Global hypomethylation and aberrant hypermethylation of gene promoter CpG islands result in tumor cell genomic instability and gene silencing (particularly of tumor-suppressive genes), respectively (42). During the last decade, the appearance of cancer-specific upstream region hypermethylation of miRNAs has been demonstrated to be an epigenetic mechanism for aberrant miRNA expression (15, 43). Numerous reports have documented the mutual regulation between ectopic miRNA expression and aberrant DNA methylation, which was first confirmed in cancer research.
miRNA-encoding genes are both targets and regulators of methylation. On the one hand, ectopic miRNA expression could be regulated by DNA methylation primarily via hypermethylation of the promoter region of the miRNA gene (usually pointing to tumor-suppressive miRNAs). For instance, miR342 inhibition in colorectal cancer could be mediated epigenetically by hypermethylation of its promoter (44). Another study reported that the DNA methylation inhibitor 5-aza-2′-deoxycytidine could induce miR127 expression in cancer cells, confirming that miRNA can be targeted by DNA methylation (45). On the other hand, aberrant methylation could be manipulated by miRNA primarily through targeting DNA methyltransferases or DNA methylation-related proteins. miR29 (miR29-a, -b, or -c; also called “epi-miRNAs”) can reverse aberrant methylation in lung cancer by targeting DNMT3A and DNMT3B (18). Chen and colleagues (46) reported that miR373 could negatively regulate methyl-CpG–binding domain protein 2 directly in cholangiocarcinoma.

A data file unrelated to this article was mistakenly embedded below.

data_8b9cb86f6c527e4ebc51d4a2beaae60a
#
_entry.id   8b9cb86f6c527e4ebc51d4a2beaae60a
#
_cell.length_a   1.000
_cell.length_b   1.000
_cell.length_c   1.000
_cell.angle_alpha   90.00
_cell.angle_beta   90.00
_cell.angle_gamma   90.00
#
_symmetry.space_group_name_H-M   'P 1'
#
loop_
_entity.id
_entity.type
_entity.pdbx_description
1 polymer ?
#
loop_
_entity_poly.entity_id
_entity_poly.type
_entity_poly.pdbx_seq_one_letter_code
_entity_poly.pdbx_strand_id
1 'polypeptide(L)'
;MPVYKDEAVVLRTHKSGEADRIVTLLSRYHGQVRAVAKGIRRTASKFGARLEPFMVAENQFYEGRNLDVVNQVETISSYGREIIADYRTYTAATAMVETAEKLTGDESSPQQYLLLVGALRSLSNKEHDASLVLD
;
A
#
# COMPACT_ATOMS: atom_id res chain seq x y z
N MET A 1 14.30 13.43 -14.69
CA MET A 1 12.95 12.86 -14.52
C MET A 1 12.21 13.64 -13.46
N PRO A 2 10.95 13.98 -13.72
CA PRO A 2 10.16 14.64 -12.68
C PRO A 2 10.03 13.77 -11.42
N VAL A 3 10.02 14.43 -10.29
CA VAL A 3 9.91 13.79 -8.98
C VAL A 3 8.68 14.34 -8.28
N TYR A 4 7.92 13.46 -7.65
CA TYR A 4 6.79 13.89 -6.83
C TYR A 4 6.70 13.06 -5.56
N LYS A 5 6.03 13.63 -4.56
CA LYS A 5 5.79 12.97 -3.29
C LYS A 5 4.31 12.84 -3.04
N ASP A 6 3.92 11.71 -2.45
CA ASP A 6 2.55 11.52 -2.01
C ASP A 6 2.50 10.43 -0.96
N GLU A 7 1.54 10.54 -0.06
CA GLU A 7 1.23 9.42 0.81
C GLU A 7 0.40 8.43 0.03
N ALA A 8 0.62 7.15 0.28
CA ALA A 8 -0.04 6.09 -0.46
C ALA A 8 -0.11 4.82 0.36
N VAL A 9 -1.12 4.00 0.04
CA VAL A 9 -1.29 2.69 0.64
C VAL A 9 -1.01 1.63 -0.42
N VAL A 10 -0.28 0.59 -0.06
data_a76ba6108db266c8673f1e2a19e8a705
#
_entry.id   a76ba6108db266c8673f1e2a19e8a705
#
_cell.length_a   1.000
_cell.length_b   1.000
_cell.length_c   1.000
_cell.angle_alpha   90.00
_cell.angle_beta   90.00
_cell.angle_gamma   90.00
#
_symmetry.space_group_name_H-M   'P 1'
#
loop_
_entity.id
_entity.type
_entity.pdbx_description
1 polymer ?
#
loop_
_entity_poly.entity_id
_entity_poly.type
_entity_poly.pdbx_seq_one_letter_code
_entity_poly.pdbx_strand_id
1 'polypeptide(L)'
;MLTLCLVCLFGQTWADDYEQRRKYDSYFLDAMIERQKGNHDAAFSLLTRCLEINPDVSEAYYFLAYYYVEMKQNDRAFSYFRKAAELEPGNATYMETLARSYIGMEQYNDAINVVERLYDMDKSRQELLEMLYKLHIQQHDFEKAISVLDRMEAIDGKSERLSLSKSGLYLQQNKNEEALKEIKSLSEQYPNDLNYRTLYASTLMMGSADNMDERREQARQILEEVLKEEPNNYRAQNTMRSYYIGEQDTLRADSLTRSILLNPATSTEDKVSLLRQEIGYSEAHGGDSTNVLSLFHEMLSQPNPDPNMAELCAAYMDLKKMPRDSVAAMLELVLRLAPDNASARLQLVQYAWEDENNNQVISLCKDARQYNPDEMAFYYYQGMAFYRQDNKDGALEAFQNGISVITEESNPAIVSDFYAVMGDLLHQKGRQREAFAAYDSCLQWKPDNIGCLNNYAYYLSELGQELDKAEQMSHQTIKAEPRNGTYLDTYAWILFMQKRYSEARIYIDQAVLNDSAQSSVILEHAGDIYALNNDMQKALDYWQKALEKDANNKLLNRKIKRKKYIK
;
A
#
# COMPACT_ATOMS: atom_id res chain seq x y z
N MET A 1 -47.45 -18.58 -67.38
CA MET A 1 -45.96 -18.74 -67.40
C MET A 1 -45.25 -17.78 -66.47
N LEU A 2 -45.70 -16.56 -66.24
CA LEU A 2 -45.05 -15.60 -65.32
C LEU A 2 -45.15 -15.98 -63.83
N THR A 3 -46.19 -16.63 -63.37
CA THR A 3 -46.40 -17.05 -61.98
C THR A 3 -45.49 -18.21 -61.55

In our present study, we measured the genome-wide methylation level between CNE-2 and CNE-2R cells and showed that DNA methylation was approximately 30% lower in CNE-2R cells, indicating genomic instability after irradiation by DNA methylation alteration. We searched miR24 genes and found that only miR24-1 was embedded in CpG islands. MSP was subsequently performed to test the methylation level of the miR24-1 promoter, and the results revealed hypermethylation in both radioresistant NPC cells and NPC cells after IR treatment. In addition, miR24 was downregulated after irradiation, which was adversely correlated with the methylation status of its promoter. Furthermore, 5-aza-2′-deoxycytidine reversed the hypermethylation pattern and compensated for the miR24 inhibition. Taken together, our findings suggested that the mechanism by which miR24 mediates NPC radioresistance is regulated epigenetically by mir24-1 promoter hypermethylation.